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As technology and Internet bandwidth has made video-chatting a regular part of communication, it has proven a great way to get out of otherwise painful obligations. Since 2007, there has been a 900 percent increase in Skype video calls alone, The New York Times's Julie Scelfo notes in her feature on the spread of video chatting in domestic life. That doesn't even include other services like Apple's Face Time and Google Video Chat. With its proliferation, video chatting has evolved from a novel tech toy, into a real way to communicate. But in the examples Scelfo cites, unlike talking or Gchatting, Skyping can act as a virtual stand-in for spending time with people in our lives. And since spending time with people is often an unpleasant endeavor, video chats are a great way to feign quality time.  

No More Stressful Family Holidays "We call it Skypanukkah," Elliot Darvik told Scelfo. Rather than gather for 24-hour-a-day family time, the Darviks celebrate the holiday over video chat. It might feel like the family is all together. They lit candles, did the whole menorah-prayer song and dance. But after that chat box closed, family time was over. It's a win-win: Family time without family times. Sounds beautiful "I didn’t have to travel or worry about packing up the kids," explains Jessica Hunt, who like the Darviks, Skyped Christmas.  "It relieved a lot of stress."

Babysitting Without Changing Diapers Parents have taken to using Skype as a babysitting machine. Parents can read bed-time stories from afar, or even use it to distract kids. "It was so much better than plopping her in front of the TV," an absent father told Scelfo. But, let's be real. It's the fun part of childcare. "[Video chatting] has given him an excuse to be an absent father," one annoyed mother told Scelfo. "He can say, ‘Oh yeah, I saw her, she’s doing this and that,’ " the anonymous mother explained. "He hasn’t seen her in person since she was 3 weeks old."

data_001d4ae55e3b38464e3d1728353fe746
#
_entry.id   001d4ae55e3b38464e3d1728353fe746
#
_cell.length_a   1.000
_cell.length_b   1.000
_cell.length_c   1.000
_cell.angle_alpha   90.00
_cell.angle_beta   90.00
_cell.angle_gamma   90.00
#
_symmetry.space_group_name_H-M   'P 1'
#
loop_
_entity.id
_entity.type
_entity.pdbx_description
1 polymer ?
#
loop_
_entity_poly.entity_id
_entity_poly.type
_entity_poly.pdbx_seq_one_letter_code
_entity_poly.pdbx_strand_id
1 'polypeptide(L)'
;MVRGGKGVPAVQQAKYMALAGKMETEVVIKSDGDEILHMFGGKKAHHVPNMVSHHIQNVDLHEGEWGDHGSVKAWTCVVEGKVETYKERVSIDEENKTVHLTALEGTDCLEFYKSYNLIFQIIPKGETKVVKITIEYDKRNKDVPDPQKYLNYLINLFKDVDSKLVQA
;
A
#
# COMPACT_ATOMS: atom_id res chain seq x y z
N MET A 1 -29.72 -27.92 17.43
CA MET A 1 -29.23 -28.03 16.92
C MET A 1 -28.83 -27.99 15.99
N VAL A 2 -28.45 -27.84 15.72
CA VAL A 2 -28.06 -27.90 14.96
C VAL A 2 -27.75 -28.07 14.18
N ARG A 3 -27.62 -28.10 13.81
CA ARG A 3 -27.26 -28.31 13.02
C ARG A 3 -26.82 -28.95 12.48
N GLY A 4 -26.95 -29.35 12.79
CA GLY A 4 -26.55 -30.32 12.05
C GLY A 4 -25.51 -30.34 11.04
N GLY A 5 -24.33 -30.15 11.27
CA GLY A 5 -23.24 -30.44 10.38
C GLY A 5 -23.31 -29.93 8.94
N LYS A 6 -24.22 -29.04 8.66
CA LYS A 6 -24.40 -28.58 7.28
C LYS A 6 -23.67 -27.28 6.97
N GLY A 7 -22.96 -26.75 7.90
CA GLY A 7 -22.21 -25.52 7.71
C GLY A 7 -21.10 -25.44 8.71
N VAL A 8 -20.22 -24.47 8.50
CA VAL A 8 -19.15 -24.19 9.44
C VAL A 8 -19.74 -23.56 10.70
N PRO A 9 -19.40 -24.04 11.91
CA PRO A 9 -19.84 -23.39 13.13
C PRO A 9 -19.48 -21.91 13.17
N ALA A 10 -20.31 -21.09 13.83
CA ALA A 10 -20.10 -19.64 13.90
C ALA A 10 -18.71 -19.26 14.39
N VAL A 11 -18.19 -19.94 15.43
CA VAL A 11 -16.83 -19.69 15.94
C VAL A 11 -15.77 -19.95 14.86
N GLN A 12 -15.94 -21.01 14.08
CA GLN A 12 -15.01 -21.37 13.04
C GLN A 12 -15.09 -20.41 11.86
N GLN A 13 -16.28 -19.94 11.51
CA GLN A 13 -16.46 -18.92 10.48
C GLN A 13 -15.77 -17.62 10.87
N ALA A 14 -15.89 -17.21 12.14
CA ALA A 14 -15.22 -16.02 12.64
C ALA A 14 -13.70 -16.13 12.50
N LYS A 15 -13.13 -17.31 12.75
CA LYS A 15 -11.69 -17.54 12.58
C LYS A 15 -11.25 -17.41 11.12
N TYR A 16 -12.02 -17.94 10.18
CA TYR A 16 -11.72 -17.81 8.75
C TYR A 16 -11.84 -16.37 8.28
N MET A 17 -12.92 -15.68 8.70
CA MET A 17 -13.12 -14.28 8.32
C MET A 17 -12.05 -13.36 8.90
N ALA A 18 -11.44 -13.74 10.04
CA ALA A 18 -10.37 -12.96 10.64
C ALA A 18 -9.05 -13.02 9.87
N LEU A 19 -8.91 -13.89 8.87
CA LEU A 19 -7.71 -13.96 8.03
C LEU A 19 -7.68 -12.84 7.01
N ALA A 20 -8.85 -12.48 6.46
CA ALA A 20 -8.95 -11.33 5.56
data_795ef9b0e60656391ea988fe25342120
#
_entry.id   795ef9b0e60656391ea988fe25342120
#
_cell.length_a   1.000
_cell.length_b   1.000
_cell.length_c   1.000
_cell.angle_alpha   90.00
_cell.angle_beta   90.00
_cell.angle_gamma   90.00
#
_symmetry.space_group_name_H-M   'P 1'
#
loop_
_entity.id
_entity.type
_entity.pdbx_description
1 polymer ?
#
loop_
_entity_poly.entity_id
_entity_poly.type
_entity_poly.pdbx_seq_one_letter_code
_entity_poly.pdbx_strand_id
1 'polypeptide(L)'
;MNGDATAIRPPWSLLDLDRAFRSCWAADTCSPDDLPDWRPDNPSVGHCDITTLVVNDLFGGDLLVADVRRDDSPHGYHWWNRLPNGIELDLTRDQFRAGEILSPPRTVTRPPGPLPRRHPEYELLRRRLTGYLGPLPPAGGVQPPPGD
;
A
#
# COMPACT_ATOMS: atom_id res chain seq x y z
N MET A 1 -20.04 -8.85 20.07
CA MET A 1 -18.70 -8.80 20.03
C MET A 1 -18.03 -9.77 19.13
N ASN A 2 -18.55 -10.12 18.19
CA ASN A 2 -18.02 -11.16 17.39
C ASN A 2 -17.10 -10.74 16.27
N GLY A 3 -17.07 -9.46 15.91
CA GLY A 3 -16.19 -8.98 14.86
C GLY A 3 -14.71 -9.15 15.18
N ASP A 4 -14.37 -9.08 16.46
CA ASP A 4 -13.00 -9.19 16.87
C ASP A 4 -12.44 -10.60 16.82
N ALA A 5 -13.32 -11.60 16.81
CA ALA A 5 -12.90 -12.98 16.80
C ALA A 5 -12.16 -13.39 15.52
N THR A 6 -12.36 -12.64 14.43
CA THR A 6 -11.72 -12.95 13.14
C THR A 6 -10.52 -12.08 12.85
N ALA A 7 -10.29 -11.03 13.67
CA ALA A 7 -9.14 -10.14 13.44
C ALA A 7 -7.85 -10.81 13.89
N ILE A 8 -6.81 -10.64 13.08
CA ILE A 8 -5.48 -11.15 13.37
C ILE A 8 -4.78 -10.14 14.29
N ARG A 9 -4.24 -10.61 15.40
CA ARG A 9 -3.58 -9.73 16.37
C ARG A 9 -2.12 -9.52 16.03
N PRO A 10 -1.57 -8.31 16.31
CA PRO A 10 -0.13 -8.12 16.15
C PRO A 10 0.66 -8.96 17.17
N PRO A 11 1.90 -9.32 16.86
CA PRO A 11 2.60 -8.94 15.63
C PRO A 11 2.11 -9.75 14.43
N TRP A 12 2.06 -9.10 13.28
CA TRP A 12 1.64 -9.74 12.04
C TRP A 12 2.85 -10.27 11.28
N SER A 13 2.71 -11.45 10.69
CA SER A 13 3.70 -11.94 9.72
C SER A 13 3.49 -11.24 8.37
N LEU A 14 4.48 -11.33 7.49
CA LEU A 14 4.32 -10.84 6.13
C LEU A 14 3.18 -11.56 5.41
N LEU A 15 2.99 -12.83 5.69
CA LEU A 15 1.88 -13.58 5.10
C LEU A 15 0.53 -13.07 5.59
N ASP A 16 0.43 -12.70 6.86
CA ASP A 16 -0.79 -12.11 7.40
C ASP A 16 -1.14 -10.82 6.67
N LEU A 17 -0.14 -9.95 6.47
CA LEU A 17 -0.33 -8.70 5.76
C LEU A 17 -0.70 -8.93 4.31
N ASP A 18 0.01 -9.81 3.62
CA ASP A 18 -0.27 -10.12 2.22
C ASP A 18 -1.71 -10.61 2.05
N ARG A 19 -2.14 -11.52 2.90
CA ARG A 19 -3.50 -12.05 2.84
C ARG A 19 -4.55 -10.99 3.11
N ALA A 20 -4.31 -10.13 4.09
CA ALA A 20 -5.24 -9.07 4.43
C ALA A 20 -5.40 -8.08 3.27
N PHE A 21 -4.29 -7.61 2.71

Awkward Group Gatherings Made Easy People are even resorting to video chatting as a party replacement. Take Jamie Van Houton, who had her baby shower over Skype. "I had thought, ‘Oh, this will be fun, but it’s not the same as being there,’"  she said. "But it turned out to be even better." Of course it was: video chatting provides an escape from the cooing. Not to mention, there's no clean-up, set-up or moderating guests who don't get along. 

Dealing with Death the Virtual Way Skype makes confronting the death of a loved one an Internet activity. As Selia Mae Jackson died, her sister, unable to physically come visit, said goodbye to her over video chat. "We set it all up, and they were ready on their end, and voilà, we had picture and we had sound," Jerome Jackson, who set up Skype between his mom and her sister explains. “And I never will forget the moment because there were about 11 or 12 people gathered in my mother’s living room and kitchen, all kind of waiting for the moment. And I heard my mother say, ‘I see you Mae Mae!’ And tears just came to my eyes.”

This article is from the archive of our partner The Wire.

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